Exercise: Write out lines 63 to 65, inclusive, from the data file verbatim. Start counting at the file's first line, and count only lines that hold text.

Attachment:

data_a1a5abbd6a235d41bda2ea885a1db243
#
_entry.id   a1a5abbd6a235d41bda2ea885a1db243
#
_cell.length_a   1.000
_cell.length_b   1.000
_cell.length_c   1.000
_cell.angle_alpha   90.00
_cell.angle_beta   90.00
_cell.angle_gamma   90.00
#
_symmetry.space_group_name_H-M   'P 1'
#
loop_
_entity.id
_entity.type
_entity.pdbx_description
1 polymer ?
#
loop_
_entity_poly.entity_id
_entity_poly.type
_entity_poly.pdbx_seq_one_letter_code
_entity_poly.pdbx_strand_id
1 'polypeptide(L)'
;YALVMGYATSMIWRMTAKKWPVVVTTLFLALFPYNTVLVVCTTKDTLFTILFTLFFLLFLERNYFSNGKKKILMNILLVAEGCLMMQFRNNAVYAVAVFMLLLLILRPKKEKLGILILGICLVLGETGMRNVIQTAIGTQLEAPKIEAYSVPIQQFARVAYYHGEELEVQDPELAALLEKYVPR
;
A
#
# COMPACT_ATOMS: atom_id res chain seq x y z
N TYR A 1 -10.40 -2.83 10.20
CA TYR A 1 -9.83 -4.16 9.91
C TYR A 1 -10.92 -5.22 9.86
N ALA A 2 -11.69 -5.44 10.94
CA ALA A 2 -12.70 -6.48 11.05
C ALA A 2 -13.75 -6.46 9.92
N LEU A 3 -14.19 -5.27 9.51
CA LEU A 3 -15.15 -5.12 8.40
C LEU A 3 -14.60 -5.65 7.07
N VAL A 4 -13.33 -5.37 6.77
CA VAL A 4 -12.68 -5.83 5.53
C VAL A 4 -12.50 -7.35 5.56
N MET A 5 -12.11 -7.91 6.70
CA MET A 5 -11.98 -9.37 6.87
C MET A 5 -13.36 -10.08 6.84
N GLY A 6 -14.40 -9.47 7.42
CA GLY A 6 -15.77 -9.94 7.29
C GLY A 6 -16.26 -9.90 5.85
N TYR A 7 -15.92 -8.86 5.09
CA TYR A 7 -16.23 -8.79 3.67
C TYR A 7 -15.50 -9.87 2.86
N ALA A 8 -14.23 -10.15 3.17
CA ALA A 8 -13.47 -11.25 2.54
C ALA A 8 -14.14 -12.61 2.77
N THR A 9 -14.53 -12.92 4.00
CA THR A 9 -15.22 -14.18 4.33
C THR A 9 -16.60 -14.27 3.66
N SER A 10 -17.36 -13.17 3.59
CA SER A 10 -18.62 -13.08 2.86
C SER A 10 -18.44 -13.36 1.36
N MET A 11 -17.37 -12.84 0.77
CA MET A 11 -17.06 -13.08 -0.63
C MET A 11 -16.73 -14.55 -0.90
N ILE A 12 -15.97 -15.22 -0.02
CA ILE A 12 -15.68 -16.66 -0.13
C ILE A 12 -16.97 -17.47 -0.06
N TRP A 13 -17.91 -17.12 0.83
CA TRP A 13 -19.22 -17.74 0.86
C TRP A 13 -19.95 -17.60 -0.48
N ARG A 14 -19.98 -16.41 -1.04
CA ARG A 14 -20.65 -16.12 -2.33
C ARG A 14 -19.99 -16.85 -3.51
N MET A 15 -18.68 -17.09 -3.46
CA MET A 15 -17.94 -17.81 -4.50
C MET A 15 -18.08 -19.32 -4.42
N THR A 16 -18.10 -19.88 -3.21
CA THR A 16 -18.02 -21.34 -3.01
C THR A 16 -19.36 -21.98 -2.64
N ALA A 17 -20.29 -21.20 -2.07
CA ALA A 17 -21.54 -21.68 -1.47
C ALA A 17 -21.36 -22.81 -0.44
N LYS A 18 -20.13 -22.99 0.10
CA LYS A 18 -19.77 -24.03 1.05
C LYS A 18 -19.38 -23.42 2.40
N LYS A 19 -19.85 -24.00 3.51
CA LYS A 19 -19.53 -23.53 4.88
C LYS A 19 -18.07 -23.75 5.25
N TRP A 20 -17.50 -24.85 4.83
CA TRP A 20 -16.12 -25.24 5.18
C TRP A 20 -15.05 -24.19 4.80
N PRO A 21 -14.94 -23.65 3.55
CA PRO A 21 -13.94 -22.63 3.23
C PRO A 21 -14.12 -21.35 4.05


C MET A 11 -16.73 -14.55 -0.90
N ILE A 12 -15.97 -15.22 -0.02
CA ILE A 12 -15.68 -16.66 -0.13